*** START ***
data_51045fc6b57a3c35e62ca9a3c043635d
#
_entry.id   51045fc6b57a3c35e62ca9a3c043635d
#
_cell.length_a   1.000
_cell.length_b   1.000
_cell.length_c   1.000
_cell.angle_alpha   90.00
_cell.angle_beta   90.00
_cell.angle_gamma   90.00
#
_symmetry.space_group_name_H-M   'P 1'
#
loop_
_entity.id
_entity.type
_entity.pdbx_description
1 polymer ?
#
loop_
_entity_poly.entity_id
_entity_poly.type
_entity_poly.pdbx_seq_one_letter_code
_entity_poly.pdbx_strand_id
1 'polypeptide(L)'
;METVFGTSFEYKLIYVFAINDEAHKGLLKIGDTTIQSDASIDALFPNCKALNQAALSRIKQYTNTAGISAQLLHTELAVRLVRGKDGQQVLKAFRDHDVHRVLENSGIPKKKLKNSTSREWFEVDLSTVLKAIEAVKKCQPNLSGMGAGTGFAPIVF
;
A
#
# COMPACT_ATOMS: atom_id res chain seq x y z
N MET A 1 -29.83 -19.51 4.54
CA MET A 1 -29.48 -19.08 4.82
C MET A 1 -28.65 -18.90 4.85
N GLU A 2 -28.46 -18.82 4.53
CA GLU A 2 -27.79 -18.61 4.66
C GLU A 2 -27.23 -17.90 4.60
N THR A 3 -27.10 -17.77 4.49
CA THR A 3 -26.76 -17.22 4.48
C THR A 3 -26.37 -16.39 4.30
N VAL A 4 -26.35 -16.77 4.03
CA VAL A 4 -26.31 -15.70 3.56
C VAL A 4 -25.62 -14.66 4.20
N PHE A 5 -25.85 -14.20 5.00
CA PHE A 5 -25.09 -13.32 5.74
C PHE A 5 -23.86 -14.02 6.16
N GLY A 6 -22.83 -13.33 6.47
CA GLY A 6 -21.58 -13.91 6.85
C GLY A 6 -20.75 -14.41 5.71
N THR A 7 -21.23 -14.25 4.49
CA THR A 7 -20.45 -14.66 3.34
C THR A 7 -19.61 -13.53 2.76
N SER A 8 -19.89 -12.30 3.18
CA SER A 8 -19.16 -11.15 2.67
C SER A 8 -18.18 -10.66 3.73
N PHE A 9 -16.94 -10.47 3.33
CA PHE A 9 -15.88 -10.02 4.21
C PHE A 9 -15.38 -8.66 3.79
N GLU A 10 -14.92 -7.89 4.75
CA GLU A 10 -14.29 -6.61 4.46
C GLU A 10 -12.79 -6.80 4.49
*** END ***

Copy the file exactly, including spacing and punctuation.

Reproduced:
data_51045fc6b57a3c35e62ca9a3c043635d
#
_entry.id   51045fc6b57a3c35e62ca9a3c043635d
#
_cell.length_a   1.000
_cell.length_b   1.000
_cell.length_c   1.000
_cell.angle_alpha   90.00
_cell.angle_beta   90.00
_cell.angle_gamma   90.00
#
_symmetry.space_group_name_H-M   'P 1'
#
loop_
_entity.id
_entity.type
_entity.pdbx_description
1 polymer ?
#
loop_
_entity_poly.entity_id
_entity_poly.type
_entity_poly.pdbx_seq_one_letter_code
_entity_poly.pdbx_strand_id
1 'polypeptide(L)'
;METVFGTSFEYKLIYVFAINDEAHKGLLKIGDTTIQSDASIDALFPNCKALNQAALSRIKQYTNTAGISAQLLHTELAVRLVRGKDGQQVLKAFRDHDVHRVLENSGIPKKKLKNSTSREWFEVDLSTVLKAIEAVKKCQPNLSGMGAGTGFAPIVF
;
A
#
# COMPACT_ATOMS: atom_id res chain seq x y z
N MET A 1 -29.83 -19.51 4.54
CA MET A 1 -29.48 -19.08 4.82
C MET A 1 -28.65 -18.90 4.85
N GLU A 2 -28.46 -18.82 4.53
CA GLU A 2 -27.79 -18.61 4.66
C GLU A 2 -27.23 -17.90 4.60
N THR A 3 -27.10 -17.77 4.49
CA THR A 3 -26.76 -17.22 4.48
C THR A 3 -26.37 -16.39 4.30
N VAL A 4 -26.35 -16.77 4.03
CA VAL A 4 -26.31 -15.70 3.56
C VAL A 4 -25.62 -14.66 4.20
N PHE A 5 -25.85 -14.20 5.00
CA PHE A 5 -25.09 -13.32 5.74
C PHE A 5 -23.86 -14.02 6.16
N GLY A 6 -22.83 -13.33 6.47
CA GLY A 6 -21.58 -13.91 6.85
C GLY A 6 -20.75 -14.41 5.71
N THR A 7 -21.23 -14.25 4.49
CA THR A 7 -20.45 -14.66 3.34
C THR A 7 -19.61 -13.53 2.76
N SER A 8 -19.89 -12.30 3.18
CA SER A 8 -19.16 -11.15 2.67
C SER A 8 -18.18 -10.66 3.73
N PHE A 9 -16.94 -10.47 3.33
CA PHE A 9 -15.88 -10.02 4.21
C PHE A 9 -15.38 -8.66 3.79
N GLU A 10 -14.92 -7.89 4.75
CA GLU A 10 -14.29 -6.61 4.46
C GLU A 10 -12.79 -6.80 4.49